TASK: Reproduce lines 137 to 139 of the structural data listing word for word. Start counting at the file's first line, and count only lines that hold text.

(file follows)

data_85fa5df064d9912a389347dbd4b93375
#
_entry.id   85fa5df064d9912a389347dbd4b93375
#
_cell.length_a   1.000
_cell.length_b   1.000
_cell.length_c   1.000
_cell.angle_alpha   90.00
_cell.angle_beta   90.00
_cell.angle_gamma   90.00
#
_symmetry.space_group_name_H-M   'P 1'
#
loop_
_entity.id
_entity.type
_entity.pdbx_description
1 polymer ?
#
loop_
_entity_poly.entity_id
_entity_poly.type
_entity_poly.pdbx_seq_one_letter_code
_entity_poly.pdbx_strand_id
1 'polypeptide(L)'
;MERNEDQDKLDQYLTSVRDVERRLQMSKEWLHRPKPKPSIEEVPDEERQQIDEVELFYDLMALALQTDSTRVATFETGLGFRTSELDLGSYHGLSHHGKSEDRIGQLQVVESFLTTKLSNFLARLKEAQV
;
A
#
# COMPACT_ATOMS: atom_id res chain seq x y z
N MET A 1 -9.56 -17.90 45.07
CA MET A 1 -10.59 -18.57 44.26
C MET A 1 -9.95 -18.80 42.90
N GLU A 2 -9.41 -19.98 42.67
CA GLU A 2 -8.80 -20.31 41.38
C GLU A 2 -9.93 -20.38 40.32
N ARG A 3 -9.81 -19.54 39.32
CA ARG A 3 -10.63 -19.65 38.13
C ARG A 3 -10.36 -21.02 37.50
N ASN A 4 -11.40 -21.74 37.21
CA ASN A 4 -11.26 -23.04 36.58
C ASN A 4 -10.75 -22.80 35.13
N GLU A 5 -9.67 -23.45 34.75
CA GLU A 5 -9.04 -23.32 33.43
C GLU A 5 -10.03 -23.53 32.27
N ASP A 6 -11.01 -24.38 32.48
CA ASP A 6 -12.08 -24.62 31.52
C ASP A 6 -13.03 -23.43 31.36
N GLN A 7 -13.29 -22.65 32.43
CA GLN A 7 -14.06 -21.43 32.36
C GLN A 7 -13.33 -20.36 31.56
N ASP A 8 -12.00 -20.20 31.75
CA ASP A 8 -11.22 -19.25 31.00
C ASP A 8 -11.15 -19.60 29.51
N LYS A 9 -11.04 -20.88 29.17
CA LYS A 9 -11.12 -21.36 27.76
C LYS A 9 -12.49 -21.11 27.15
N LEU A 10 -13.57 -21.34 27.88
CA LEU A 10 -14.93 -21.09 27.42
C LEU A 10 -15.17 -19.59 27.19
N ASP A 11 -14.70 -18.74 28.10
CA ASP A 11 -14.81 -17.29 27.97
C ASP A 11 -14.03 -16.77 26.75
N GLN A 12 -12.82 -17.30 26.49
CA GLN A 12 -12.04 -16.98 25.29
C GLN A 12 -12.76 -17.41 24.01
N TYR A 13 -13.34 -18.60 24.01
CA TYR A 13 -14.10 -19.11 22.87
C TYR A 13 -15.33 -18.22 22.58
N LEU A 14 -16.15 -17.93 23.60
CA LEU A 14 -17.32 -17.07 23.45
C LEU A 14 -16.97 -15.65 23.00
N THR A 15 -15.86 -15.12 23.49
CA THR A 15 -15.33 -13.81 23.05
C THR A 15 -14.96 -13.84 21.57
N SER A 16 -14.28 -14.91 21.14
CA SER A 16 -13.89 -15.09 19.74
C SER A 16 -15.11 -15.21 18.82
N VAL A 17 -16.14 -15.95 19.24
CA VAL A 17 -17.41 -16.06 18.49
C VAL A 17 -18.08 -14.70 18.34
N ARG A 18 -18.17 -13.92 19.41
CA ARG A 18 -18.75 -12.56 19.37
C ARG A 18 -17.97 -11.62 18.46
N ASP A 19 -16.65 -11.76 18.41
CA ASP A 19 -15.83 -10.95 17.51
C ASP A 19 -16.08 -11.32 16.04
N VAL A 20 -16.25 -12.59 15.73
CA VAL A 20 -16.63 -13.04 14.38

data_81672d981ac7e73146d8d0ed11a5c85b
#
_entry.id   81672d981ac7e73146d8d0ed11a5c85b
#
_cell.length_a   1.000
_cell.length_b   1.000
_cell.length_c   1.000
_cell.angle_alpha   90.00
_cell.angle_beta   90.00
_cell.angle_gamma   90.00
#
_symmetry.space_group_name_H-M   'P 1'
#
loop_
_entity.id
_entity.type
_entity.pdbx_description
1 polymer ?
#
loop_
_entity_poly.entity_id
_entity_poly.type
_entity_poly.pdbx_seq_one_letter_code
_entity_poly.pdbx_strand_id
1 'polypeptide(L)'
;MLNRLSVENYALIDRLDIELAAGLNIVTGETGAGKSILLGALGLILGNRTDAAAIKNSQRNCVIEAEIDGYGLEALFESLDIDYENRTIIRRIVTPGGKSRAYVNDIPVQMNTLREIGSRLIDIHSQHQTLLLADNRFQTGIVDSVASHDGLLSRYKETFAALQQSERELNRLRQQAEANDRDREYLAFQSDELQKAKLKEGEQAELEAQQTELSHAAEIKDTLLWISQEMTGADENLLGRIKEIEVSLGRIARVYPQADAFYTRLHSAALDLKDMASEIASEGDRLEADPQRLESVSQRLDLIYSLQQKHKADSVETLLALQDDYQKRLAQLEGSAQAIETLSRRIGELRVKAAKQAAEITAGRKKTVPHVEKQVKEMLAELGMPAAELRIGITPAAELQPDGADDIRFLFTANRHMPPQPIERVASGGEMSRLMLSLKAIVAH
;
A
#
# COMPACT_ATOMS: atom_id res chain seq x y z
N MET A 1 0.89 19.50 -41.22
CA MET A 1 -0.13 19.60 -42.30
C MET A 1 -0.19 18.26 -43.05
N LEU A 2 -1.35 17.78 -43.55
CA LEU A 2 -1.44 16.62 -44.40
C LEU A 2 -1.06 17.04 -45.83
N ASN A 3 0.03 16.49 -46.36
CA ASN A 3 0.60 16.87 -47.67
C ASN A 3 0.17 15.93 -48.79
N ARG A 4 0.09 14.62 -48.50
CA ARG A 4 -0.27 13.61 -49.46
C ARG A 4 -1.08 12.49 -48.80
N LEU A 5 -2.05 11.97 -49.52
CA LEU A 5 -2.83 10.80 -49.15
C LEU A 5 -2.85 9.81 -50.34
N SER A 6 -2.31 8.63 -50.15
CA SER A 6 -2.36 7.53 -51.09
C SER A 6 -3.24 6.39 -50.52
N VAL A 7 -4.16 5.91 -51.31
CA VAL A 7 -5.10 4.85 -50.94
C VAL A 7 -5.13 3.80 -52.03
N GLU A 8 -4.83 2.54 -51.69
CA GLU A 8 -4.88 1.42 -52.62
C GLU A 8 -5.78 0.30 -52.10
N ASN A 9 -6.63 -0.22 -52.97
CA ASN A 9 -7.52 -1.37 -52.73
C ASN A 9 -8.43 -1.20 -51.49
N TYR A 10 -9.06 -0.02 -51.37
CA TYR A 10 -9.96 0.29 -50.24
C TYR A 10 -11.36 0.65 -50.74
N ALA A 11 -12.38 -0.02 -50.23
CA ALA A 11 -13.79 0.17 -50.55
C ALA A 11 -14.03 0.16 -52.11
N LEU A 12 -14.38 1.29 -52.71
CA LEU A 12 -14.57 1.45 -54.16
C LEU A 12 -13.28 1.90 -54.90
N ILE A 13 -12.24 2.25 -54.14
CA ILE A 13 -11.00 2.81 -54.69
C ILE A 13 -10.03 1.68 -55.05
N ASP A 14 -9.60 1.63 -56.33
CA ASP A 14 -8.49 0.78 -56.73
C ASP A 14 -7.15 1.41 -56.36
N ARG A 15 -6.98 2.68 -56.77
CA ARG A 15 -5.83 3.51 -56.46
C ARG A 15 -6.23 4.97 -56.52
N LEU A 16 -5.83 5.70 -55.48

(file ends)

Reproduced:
C SER A 6 -3.24 6.39 -50.52
N VAL A 7 -4.16 5.91 -51.31
CA VAL A 7 -5.10 4.85 -50.94